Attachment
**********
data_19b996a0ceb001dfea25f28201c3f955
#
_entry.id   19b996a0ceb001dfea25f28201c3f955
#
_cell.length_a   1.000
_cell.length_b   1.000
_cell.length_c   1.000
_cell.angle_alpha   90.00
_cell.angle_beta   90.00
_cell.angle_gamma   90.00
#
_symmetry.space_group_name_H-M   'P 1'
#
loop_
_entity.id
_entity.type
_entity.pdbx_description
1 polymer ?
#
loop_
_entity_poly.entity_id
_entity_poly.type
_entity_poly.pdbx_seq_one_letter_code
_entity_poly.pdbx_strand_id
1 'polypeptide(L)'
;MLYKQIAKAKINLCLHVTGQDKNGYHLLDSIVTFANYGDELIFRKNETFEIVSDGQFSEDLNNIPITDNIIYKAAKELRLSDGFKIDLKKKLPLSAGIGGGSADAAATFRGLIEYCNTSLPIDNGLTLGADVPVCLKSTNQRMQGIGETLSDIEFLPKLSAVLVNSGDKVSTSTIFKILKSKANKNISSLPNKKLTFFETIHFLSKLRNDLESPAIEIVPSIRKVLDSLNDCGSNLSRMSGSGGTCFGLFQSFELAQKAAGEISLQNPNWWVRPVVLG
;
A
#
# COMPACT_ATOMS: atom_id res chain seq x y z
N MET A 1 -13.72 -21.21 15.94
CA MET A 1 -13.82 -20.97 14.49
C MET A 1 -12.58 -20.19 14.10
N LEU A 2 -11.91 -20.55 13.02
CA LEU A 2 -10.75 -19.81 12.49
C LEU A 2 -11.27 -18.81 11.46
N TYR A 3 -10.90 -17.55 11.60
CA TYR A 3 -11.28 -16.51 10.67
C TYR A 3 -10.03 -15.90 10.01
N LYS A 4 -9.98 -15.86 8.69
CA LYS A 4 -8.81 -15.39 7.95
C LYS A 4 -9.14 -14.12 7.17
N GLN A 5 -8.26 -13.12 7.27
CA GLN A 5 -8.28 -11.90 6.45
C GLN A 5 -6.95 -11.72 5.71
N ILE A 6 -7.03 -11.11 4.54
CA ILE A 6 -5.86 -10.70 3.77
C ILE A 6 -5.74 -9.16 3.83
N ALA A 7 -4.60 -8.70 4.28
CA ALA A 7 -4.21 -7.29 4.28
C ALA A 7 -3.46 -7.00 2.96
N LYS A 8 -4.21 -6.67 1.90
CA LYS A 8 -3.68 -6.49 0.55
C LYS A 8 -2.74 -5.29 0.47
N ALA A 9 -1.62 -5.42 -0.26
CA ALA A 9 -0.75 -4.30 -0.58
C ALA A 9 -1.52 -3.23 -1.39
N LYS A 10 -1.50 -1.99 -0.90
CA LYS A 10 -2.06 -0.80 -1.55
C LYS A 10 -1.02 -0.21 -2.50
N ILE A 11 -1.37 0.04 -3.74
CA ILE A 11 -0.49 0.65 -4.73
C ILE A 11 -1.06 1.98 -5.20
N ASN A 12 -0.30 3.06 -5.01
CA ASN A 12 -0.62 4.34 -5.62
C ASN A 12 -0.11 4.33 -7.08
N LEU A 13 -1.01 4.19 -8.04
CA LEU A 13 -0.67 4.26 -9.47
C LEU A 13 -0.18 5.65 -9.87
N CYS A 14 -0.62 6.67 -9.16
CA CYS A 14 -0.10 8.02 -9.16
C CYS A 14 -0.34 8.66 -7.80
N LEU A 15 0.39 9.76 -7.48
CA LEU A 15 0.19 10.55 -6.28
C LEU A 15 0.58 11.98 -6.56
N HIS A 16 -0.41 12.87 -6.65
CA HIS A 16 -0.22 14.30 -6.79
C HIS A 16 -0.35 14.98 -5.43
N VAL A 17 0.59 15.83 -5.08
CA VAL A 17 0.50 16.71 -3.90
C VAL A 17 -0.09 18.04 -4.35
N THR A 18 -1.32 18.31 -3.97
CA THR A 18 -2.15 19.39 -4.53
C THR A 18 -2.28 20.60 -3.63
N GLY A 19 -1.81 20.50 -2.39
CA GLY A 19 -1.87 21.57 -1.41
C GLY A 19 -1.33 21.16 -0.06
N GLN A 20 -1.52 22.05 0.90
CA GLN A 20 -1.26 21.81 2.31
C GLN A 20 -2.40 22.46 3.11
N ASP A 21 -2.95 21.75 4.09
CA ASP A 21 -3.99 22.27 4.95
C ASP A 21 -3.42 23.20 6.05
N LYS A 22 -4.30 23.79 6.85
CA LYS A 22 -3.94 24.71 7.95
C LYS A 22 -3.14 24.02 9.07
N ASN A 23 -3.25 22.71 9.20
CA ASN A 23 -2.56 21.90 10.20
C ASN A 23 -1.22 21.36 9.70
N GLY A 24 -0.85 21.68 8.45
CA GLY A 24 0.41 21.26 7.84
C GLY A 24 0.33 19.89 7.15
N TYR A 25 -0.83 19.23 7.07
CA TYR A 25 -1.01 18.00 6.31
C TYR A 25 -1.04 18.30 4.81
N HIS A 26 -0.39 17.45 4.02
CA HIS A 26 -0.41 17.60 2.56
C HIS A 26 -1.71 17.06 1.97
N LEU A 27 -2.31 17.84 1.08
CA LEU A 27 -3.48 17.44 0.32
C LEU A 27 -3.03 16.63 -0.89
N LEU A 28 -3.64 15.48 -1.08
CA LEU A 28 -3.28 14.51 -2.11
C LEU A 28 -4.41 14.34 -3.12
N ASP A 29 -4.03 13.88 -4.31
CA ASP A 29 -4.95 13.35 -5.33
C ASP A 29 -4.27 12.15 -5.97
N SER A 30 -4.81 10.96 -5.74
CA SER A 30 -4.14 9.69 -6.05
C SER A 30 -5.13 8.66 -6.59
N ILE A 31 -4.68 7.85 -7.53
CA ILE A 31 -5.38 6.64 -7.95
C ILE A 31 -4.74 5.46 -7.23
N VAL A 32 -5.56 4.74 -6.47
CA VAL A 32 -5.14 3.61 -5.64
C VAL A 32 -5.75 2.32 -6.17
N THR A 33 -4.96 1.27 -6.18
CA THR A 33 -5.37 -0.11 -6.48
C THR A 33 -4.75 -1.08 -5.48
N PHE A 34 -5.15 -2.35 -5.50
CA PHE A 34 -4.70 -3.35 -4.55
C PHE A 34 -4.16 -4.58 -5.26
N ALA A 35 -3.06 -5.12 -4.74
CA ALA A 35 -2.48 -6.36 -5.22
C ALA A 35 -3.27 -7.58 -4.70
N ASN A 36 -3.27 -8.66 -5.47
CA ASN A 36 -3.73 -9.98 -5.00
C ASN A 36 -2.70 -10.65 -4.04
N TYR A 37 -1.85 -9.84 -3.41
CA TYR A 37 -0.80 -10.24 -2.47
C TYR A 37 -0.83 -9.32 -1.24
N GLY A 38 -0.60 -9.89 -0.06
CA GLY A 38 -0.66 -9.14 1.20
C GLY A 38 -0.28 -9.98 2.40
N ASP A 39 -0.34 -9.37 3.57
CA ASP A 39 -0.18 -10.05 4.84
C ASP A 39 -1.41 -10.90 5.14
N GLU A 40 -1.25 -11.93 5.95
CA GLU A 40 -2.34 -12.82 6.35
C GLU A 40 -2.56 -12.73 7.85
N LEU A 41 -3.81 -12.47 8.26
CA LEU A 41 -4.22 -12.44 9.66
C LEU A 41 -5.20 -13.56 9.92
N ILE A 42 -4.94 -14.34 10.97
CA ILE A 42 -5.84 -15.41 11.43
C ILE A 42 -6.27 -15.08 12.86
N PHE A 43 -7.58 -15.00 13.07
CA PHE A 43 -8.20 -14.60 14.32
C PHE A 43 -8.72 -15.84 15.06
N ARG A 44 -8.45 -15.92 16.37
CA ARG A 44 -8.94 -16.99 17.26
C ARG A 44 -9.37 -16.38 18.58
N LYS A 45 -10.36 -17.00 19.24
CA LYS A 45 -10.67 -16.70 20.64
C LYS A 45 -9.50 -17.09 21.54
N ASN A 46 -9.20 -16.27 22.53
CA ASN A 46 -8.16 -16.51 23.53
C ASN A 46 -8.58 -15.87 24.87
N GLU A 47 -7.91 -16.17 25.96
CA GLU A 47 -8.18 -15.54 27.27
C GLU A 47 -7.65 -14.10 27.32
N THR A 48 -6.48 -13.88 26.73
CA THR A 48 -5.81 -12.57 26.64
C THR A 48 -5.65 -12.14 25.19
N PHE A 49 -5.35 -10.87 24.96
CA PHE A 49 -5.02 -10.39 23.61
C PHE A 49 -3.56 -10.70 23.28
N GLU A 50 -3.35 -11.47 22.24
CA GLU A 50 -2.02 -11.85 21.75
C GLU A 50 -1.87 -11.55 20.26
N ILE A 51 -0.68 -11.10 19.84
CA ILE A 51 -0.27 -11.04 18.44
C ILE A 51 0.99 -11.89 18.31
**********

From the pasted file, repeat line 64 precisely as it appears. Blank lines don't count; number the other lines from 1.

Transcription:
N ASN A 12 -0.30 3.06 -5.01